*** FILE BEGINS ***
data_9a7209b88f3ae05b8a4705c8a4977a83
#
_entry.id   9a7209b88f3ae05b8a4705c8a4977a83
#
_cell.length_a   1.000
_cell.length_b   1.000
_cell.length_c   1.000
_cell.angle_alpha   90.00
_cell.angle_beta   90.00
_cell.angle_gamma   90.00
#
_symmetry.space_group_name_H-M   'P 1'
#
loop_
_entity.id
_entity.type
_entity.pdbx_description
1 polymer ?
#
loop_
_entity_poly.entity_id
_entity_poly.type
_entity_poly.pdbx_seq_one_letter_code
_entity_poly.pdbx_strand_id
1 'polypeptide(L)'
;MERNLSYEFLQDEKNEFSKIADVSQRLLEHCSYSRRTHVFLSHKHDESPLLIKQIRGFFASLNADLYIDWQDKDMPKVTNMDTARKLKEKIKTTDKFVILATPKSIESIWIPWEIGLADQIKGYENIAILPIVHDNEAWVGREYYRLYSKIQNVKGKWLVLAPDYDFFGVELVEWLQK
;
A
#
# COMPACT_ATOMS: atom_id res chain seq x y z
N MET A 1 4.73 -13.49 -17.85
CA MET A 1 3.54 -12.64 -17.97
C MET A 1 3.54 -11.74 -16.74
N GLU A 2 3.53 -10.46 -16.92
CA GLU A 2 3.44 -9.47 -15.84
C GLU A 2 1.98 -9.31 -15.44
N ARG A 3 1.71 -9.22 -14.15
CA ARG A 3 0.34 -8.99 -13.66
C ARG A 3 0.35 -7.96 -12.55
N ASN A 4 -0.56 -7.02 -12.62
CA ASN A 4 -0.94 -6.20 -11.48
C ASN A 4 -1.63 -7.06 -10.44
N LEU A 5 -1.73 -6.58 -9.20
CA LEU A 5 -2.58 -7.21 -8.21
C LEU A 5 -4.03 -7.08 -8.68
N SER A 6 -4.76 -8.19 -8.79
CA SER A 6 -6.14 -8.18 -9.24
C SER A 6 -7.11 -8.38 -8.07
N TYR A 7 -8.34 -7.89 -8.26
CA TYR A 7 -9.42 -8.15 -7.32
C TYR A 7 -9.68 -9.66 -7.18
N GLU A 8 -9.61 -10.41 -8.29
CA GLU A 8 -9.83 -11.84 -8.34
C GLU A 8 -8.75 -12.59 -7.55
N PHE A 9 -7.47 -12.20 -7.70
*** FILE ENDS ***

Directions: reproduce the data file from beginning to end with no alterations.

data_9a7209b88f3ae05b8a4705c8a4977a83
#
_entry.id   9a7209b88f3ae05b8a4705c8a4977a83
#
_cell.length_a   1.000
_cell.length_b   1.000
_cell.length_c   1.000
_cell.angle_alpha   90.00
_cell.angle_beta   90.00
_cell.angle_gamma   90.00
#
_symmetry.space_group_name_H-M   'P 1'
#
loop_
_entity.id
_entity.type
_entity.pdbx_description
1 polymer ?
#
loop_
_entity_poly.entity_id
_entity_poly.type
_entity_poly.pdbx_seq_one_letter_code
_entity_poly.pdbx_strand_id
1 'polypeptide(L)'
;MERNLSYEFLQDEKNEFSKIADVSQRLLEHCSYSRRTHVFLSHKHDESPLLIKQIRGFFASLNADLYIDWQDKDMPKVTNMDTARKLKEKIKTTDKFVILATPKSIESIWIPWEIGLADQIKGYENIAILPIVHDNEAWVGREYYRLYSKIQNVKGKWLVLAPDYDFFGVELVEWLQK
;
A
#
# COMPACT_ATOMS: atom_id res chain seq x y z
N MET A 1 4.73 -13.49 -17.85
CA MET A 1 3.54 -12.64 -17.97
C MET A 1 3.54 -11.74 -16.74
N GLU A 2 3.53 -10.46 -16.92
CA GLU A 2 3.44 -9.47 -15.84
C GLU A 2 1.98 -9.31 -15.44
N ARG A 3 1.71 -9.22 -14.15
CA ARG A 3 0.34 -8.99 -13.66
C ARG A 3 0.35 -7.96 -12.55
N ASN A 4 -0.56 -7.02 -12.62
CA ASN A 4 -0.94 -6.20 -11.48
C ASN A 4 -1.63 -7.06 -10.44
N LEU A 5 -1.73 -6.58 -9.20
CA LEU A 5 -2.58 -7.21 -8.21
C LEU A 5 -4.03 -7.08 -8.68
N SER A 6 -4.76 -8.19 -8.79
CA SER A 6 -6.14 -8.18 -9.24
C SER A 6 -7.11 -8.38 -8.07
N TYR A 7 -8.34 -7.89 -8.26
CA TYR A 7 -9.42 -8.15 -7.32
C TYR A 7 -9.68 -9.66 -7.18
N GLU A 8 -9.61 -10.41 -8.29
CA GLU A 8 -9.83 -11.84 -8.34
C GLU A 8 -8.75 -12.59 -7.55
N PHE A 9 -7.47 -12.20 -7.70